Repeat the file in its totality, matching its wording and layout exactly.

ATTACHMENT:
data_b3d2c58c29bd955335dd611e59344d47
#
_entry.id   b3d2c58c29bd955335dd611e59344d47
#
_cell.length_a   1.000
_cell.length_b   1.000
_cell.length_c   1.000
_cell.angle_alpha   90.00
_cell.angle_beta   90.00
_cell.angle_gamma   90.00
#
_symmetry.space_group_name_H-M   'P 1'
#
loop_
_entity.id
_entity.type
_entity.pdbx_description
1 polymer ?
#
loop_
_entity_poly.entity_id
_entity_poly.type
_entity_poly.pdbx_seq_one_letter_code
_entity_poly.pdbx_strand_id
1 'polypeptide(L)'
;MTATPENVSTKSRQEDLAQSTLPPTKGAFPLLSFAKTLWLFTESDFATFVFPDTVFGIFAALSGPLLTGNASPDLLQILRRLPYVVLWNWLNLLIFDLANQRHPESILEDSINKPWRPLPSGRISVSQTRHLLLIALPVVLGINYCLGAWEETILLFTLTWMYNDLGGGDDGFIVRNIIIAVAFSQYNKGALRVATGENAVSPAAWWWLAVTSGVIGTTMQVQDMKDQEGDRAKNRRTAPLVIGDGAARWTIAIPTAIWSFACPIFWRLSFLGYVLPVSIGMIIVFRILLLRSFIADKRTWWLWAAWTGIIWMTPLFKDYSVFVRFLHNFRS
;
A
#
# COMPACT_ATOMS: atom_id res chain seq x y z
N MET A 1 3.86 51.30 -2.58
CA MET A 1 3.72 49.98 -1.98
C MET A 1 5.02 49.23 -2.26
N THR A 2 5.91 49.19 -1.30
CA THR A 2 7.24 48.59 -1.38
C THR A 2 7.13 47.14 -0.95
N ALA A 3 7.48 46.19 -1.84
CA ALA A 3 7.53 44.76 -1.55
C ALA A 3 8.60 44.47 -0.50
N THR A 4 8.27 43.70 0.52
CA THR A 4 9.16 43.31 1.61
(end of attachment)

data_b3d2c58c29bd955335dd611e59344d47
#
_entry.id   b3d2c58c29bd955335dd611e59344d47
#
_cell.length_a   1.000
_cell.length_b   1.000
_cell.length_c   1.000
_cell.angle_alpha   90.00
_cell.angle_beta   90.00
_cell.angle_gamma   90.00
#
_symmetry.space_group_name_H-M   'P 1'
#
loop_
_entity.id
_entity.type
_entity.pdbx_description
1 polymer ?
#
loop_
_entity_poly.entity_id
_entity_poly.type
_entity_poly.pdbx_seq_one_letter_code
_entity_poly.pdbx_strand_id
1 'polypeptide(L)'
;MTATPENVSTKSRQEDLAQSTLPPTKGAFPLLSFAKTLWLFTESDFATFVFPDTVFGIFAALSGPLLTGNASPDLLQILRRLPYVVLWNWLNLLIFDLANQRHPESILEDSINKPWRPLPSGRISVSQTRHLLLIALPVVLGINYCLGAWEETILLFTLTWMYNDLGGGDDGFIVRNIIIAVAFSQYNKGALRVATGENAVSPAAWWWLAVTSGVIGTTMQVQDMKDQEGDRAKNRRTAPLVIGDGAARWTIAIPTAIWSFACPIFWRLSFLGYVLPVSIGMIIVFRILLLRSFIADKRTWWLWAAWTGIIWMTPLFKDYSVFVRFLHNFRS
;
A
#
# COMPACT_ATOMS: atom_id res chain seq x y z
N MET A 1 3.86 51.30 -2.58
CA MET A 1 3.72 49.98 -1.98
C MET A 1 5.02 49.23 -2.26
N THR A 2 5.91 49.19 -1.30
CA THR A 2 7.24 48.59 -1.38
C THR A 2 7.13 47.14 -0.95
N ALA A 3 7.48 46.19 -1.84
CA ALA A 3 7.53 44.76 -1.55
C ALA A 3 8.60 44.47 -0.50
N THR A 4 8.27 43.70 0.52
CA THR A 4 9.16 43.31 1.61